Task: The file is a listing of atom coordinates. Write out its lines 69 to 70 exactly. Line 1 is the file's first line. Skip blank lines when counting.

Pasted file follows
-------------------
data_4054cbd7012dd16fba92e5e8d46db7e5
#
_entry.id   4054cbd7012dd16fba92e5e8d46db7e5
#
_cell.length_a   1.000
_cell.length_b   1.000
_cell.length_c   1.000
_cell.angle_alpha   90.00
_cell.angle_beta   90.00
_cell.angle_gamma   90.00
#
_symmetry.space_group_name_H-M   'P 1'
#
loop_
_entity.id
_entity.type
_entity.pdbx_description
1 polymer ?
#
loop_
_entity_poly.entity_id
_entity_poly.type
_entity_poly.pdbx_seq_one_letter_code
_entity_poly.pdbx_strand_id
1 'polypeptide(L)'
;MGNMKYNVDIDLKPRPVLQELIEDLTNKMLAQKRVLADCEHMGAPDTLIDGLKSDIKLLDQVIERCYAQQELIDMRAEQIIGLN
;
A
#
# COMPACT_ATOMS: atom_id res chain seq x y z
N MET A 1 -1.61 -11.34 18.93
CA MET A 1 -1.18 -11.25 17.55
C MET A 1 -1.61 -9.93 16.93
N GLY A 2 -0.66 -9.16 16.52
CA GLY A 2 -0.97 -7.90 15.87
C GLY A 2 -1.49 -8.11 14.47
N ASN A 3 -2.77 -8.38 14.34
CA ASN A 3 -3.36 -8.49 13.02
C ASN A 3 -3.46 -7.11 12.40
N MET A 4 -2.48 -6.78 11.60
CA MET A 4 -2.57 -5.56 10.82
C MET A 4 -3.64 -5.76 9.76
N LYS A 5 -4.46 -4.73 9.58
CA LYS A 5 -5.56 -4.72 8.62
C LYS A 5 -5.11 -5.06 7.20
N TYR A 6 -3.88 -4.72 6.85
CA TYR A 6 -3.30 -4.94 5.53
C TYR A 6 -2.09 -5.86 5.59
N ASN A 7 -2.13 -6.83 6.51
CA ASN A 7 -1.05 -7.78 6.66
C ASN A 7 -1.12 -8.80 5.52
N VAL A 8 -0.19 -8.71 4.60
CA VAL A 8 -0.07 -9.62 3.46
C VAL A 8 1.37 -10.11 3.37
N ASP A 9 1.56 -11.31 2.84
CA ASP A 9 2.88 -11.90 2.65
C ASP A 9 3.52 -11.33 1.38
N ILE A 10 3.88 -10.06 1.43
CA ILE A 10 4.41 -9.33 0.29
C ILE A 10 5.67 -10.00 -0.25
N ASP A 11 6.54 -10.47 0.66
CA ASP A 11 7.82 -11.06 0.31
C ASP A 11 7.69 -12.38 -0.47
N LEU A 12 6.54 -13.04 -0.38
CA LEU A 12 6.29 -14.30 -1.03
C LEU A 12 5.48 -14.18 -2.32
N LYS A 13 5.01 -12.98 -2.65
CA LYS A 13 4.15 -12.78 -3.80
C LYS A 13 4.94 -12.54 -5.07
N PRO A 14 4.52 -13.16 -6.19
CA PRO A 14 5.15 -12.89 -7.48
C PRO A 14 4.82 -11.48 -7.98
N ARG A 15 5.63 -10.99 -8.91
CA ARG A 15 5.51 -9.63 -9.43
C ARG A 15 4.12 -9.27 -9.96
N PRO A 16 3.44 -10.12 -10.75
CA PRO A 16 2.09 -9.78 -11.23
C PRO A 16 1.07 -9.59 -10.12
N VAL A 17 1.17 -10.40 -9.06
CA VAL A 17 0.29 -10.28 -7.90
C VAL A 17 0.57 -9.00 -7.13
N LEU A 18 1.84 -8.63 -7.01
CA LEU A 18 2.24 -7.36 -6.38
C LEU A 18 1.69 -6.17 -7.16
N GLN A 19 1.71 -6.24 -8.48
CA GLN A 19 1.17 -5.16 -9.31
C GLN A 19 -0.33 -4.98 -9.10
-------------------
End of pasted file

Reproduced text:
C LYS A 13 4.94 -12.54 -5.07
N PRO A 14 4.52 -13.16 -6.19